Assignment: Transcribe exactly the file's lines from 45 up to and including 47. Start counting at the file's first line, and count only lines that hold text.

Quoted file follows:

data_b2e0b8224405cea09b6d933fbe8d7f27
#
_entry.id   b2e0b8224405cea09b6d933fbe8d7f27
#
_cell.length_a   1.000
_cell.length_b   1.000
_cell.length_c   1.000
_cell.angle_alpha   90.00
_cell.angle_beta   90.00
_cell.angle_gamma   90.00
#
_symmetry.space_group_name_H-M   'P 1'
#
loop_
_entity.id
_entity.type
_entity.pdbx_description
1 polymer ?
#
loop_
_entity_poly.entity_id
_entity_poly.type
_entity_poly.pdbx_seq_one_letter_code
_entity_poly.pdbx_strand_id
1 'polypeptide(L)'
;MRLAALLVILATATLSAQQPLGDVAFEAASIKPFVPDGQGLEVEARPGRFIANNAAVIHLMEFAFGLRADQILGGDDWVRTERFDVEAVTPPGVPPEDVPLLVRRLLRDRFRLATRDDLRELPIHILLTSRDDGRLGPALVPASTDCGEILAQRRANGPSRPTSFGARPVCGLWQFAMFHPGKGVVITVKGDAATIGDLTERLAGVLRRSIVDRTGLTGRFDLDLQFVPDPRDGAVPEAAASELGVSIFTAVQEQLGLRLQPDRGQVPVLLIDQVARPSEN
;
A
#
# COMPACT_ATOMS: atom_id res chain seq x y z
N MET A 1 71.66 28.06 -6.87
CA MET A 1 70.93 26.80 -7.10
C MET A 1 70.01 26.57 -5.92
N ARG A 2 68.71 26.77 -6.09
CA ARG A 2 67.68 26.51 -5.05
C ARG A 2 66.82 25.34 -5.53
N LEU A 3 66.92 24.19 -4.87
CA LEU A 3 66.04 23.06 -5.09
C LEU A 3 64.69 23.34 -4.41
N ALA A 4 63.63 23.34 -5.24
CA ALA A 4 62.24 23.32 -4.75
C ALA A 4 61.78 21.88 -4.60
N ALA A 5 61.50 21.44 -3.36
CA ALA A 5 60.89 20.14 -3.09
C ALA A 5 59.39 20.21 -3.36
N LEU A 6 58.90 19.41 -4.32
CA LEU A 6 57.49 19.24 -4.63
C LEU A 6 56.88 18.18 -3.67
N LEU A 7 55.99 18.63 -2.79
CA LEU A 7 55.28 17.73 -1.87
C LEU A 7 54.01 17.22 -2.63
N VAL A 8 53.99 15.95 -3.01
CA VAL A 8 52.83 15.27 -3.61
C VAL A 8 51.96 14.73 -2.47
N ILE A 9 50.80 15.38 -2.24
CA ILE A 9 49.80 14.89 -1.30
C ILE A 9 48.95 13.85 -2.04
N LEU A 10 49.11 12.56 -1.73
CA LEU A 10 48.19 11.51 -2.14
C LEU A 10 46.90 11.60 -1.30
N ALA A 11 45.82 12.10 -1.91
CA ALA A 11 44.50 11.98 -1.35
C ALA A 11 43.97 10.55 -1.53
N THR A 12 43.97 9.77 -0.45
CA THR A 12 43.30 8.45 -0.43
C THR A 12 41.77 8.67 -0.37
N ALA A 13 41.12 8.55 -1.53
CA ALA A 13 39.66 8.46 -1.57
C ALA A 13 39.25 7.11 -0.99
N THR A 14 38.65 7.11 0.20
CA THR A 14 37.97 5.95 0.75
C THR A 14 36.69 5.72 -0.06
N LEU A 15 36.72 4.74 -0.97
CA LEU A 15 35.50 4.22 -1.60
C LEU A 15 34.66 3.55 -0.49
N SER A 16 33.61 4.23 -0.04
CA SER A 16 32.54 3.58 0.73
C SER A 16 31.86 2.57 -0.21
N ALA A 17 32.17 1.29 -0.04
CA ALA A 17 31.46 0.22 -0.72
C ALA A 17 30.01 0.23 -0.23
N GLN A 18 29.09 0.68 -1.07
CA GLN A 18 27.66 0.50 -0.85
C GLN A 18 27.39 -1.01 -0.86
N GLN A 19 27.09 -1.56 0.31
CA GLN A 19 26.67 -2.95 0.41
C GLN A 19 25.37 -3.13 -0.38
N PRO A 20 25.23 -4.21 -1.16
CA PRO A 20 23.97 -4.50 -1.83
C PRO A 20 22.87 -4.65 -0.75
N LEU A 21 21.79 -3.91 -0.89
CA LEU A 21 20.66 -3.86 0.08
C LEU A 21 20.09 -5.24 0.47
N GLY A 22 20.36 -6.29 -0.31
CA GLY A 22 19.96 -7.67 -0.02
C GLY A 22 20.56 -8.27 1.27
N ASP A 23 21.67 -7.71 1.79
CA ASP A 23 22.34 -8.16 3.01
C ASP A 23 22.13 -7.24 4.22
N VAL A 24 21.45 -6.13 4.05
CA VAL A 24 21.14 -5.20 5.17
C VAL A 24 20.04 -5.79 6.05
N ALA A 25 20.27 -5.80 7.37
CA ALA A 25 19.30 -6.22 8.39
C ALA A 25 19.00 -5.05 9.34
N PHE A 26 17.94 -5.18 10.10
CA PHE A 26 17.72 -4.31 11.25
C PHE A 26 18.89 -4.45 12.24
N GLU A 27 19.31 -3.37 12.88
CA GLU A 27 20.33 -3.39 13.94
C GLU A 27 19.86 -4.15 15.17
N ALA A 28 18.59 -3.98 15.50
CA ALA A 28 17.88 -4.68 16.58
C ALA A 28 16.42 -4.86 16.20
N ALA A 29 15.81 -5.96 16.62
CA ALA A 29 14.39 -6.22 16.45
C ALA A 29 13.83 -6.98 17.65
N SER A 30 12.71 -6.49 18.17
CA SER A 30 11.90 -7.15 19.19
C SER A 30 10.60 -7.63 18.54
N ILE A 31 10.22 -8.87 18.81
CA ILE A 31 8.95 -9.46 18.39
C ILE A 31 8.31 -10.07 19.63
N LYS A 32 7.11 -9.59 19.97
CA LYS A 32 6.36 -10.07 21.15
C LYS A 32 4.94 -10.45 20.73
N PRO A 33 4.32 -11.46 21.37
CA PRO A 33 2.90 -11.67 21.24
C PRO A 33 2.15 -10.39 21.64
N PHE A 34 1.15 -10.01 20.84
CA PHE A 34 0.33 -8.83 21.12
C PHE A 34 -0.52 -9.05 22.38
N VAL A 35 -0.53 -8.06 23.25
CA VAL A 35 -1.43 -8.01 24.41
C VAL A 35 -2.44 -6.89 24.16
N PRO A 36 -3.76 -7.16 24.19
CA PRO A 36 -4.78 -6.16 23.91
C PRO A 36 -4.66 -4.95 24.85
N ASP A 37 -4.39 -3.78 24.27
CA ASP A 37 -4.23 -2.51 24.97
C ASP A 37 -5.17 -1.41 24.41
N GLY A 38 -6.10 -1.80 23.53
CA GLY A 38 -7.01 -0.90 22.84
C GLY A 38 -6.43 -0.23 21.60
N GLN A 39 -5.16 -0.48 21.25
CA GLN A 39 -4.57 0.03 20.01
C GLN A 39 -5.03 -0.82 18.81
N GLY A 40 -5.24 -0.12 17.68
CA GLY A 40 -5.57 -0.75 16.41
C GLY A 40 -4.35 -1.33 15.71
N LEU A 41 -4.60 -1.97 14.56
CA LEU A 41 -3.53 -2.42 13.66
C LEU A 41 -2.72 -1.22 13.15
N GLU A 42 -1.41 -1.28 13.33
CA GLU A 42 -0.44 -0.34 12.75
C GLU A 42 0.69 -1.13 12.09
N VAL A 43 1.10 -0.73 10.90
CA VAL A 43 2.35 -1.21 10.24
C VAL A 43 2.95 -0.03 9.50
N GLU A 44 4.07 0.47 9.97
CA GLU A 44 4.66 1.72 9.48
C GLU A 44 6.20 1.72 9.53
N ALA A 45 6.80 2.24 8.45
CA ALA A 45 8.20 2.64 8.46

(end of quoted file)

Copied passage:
C ALA A 5 59.39 20.21 -3.36
N LEU A 6 58.90 19.41 -4.32
CA LEU A 6 57.49 19.24 -4.63